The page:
In most parts of the world, Japan is viewed as a futuristic nation with the rarest technologies. On the other hand, Japan is happy to showcase its blend of technology and media culture, defined mainly by its popular anime and games.
Beyond borders, anime is considered a style created by the Japanese, though it really came about as a shorter form of the word animation. Yet, some experts argue that the term anime also resembles the reduction of animation form.
Anime is the core of Japan’s global media fanbase, thanks to its uniqueness. Today, Japan contributes a significant portion of the global film market.
But such success is accomplished through consistent branding, which is evident in various aspects explained here.
How it Started
Japanese anime significance first drew global attention in the 1960s, although the form started as early as the 1910s. Its founding was inspired by various cartoonists, painters, and political caricaturists who were curious about animating images.
But the 60s boom can shortly be credited to Osamu Tezuka, who drew inspiration from Disney’s success in the 30s to create masterpieces like Princess Knight and Astro Boy. Tezuka defined the modern Japanese and global anime space.
Later in the 70s various hits initiated animes’ perception from a sub-cultural fashion to a complex art with endless possibilities. The influence captured massive audiences across different demographics, including different ages.
Although the industry declined in the 80s due to Japan’s economic downswings, a resurgence after the 1995 Neon Genesis Evangelion release would redefine it and inspire a new approach.
Building the Brand
Japan’s branding started as a stereotype, where western nations imagined Japan as a modernized nation with playfully designed technological and media spaces. A view that started in the west later became an agenda of the government and its foreign agencies, which decided to promote it as a market identity.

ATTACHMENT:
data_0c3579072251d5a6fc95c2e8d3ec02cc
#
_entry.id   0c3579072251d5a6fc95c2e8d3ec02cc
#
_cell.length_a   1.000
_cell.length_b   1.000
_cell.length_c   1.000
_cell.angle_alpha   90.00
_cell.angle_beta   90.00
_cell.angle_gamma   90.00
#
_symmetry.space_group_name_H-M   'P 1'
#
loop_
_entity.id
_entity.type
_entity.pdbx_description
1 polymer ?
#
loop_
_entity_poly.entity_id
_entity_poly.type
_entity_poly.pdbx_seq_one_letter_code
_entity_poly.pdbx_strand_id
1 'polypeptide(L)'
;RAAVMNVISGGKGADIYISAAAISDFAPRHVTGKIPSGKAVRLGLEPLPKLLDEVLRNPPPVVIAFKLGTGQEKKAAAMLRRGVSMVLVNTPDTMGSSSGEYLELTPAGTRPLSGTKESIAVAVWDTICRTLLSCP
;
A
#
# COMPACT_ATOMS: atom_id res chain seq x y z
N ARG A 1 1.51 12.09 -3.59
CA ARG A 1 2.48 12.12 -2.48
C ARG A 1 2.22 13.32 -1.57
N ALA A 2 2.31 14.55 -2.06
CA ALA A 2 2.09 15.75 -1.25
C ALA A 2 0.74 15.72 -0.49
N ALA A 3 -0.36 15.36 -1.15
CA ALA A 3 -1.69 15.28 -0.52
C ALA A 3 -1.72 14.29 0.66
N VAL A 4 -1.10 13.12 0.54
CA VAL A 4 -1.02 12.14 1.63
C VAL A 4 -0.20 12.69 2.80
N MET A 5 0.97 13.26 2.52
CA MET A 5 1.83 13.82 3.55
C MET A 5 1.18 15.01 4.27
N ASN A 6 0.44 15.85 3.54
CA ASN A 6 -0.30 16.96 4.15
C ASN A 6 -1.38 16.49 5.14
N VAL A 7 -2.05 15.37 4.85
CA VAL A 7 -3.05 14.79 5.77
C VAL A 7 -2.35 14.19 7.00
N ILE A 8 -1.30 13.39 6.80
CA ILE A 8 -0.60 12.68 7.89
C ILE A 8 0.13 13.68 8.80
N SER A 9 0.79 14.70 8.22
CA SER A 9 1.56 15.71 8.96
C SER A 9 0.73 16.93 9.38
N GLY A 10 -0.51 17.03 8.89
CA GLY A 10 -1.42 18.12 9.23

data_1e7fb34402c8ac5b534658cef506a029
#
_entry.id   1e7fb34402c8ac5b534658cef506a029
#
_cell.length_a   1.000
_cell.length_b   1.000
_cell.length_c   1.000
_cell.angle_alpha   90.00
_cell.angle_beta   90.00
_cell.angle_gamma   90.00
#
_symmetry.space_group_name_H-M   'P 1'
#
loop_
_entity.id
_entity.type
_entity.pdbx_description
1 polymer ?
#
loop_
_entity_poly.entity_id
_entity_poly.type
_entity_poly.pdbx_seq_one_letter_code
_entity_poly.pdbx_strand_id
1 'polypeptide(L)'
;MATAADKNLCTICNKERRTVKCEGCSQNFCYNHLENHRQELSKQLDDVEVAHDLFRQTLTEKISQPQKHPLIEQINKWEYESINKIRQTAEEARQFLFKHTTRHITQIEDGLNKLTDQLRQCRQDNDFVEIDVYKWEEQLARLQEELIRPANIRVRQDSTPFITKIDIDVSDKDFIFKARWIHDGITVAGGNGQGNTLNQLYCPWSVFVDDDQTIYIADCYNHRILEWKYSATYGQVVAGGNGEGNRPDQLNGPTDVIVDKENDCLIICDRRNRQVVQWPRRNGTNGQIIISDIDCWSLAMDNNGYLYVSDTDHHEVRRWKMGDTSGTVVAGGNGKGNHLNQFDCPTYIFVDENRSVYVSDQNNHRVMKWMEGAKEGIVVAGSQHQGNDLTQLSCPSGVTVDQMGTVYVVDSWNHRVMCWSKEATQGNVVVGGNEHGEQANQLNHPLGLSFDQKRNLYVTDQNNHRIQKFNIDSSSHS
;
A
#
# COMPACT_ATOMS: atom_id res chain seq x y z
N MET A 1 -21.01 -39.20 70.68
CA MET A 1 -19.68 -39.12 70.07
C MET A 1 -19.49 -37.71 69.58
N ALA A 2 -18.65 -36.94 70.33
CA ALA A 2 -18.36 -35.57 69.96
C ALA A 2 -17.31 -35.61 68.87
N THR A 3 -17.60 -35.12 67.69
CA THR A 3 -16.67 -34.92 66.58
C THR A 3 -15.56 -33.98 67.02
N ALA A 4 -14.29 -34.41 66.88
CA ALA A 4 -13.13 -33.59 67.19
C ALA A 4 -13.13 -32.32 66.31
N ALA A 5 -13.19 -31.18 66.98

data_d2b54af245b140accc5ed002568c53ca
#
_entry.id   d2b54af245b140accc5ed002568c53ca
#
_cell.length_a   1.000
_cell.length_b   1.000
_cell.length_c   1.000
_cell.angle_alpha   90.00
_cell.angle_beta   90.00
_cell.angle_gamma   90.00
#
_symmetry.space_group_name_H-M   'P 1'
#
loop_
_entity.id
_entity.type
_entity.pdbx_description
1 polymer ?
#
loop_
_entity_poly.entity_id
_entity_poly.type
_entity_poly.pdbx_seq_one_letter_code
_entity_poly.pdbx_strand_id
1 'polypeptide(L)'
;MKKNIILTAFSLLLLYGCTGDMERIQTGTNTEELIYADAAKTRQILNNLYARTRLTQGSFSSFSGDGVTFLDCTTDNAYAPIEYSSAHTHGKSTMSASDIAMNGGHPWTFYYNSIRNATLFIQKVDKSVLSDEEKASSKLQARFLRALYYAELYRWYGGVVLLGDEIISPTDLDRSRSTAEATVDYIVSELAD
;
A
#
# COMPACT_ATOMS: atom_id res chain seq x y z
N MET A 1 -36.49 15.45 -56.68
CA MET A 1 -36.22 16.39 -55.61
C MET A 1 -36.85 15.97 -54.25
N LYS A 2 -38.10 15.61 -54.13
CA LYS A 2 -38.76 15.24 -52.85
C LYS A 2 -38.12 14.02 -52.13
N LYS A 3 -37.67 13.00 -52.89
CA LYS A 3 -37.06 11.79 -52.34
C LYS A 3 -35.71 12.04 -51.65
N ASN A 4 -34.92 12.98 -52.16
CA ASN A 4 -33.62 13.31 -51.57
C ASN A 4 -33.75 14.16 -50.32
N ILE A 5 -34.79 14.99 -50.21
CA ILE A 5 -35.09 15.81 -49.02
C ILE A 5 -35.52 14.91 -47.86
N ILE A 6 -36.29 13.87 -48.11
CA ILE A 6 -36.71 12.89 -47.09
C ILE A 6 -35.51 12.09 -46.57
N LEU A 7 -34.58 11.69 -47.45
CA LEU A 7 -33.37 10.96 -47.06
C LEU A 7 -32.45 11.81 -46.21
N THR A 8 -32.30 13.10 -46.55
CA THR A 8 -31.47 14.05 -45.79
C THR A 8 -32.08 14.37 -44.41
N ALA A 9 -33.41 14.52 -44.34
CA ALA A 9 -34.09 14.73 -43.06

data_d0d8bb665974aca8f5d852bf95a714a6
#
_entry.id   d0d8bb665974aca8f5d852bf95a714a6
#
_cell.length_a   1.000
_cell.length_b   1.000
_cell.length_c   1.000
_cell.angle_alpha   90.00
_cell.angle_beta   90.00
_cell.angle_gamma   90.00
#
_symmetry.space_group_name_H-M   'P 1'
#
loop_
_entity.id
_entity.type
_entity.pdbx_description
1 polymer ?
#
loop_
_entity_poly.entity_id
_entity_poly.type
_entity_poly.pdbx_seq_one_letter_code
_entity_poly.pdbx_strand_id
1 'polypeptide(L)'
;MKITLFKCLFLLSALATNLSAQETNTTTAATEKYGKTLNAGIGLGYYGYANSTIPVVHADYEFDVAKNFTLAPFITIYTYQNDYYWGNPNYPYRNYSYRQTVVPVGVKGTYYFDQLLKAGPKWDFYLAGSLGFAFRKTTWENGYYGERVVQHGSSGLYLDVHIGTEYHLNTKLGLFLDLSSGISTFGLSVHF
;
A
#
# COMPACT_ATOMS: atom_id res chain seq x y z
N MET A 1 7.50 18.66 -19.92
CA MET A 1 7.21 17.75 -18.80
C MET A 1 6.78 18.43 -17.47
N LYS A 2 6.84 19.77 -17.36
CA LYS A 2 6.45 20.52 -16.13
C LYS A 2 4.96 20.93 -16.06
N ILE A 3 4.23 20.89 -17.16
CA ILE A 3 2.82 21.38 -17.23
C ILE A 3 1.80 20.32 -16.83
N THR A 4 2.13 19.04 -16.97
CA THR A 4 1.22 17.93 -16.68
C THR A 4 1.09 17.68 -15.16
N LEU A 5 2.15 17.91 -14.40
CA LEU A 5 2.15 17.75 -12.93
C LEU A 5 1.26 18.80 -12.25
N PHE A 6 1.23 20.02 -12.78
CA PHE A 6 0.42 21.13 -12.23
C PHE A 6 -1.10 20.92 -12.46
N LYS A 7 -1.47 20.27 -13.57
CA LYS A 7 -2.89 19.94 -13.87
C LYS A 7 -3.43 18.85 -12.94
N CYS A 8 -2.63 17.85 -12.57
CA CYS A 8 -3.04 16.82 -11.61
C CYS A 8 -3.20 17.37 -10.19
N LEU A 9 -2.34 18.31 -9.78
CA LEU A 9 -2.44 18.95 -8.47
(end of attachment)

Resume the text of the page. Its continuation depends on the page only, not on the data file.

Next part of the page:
In the UK, for example, Cross Media is promoting Japanese cultures through anime, fashion, music, traditions, and games etc. Its HyperJapan Festival encourages participants to engage in Japanese cultures while selling the brand as assets for profits. Anime gaming style is also growing in popularity in online spaces and physical casinos, with anime slots taking the top spot as a fan favourite.
A few years back, the Japanese were not much focused on Western stereotyping. But in the global village, the internet has become, they have now owned the identity.
The Significance of Technology
Unlike most countries that inherited colonizer characteristics, Japan grew from original ideas, which played a big part in its early technological dominance. It was not colonized outright although there was significant cultural change during the occupation following the second world war. Perhaps this allowed the country to retain most of its unique culture while its technology and animation industries took over.
On realizing the power of its playful global image, it became government-owned and extended the approach to its electronics and media production.
Japanese electronics market dominance in the 1980s complemented the western idea of a robotics-rich and game-like designed nation. Besides, its rapid recovery during the postwar period depicted technological stability. Some old negative cultures faded as the nation embarrassed its new place as a world technology pacesetter.
Impacts of the Culture
The anime culture has grown so massive that you will most certainly come across its symbols, shapes, and images in random places and objects, including school buses and railway stations. The culture is no longer associated with kids’ entertainment but rather a tradition after productions diversified to specific demographics.
But before the industry gained its momentum, early producers heavily marketed their products while selling cheaply to capture global markets after failing to go massive in Japan.
On catching some hot spots such as Spain, South America, and Italy, the style graduated to form a culture.
The 2021 Tokyo Olympics
Japanese efforts to promote its image were amplified during the 2021 Tokyo Olympics. The official trailer was a complex masterpiece that summarized Japan’s contribution to media production. Various aspects, including the music and graphics, reassembled their anime culture.
The branding extended to the actual event where even the races had an anime touch. The placard bearers wore anime-like costumes and held placards that showed athletes’ country names in anime speech bubbles.
Their music selection also included popular manga themes relatable to the majority of the audience. The opening of the 2021 Olympics features notes from “Born Anew”. Athletes’ entrance was backed by a mix of various sounds from some of Japan’s greatest role-playing games, such as Kingdom Hearts and Monster Hunter.
Japan’s anime branding has been incorporated into its original cultures and is defining its path independent from the influence of other cultures. But just like people from other nations don’t share a unanimous view of their most appreciated cultures, not every Japanese is for the anime depiction. Yet, the government’s efforts will slowly facilitate the encroachment of this idea into the broader population over time.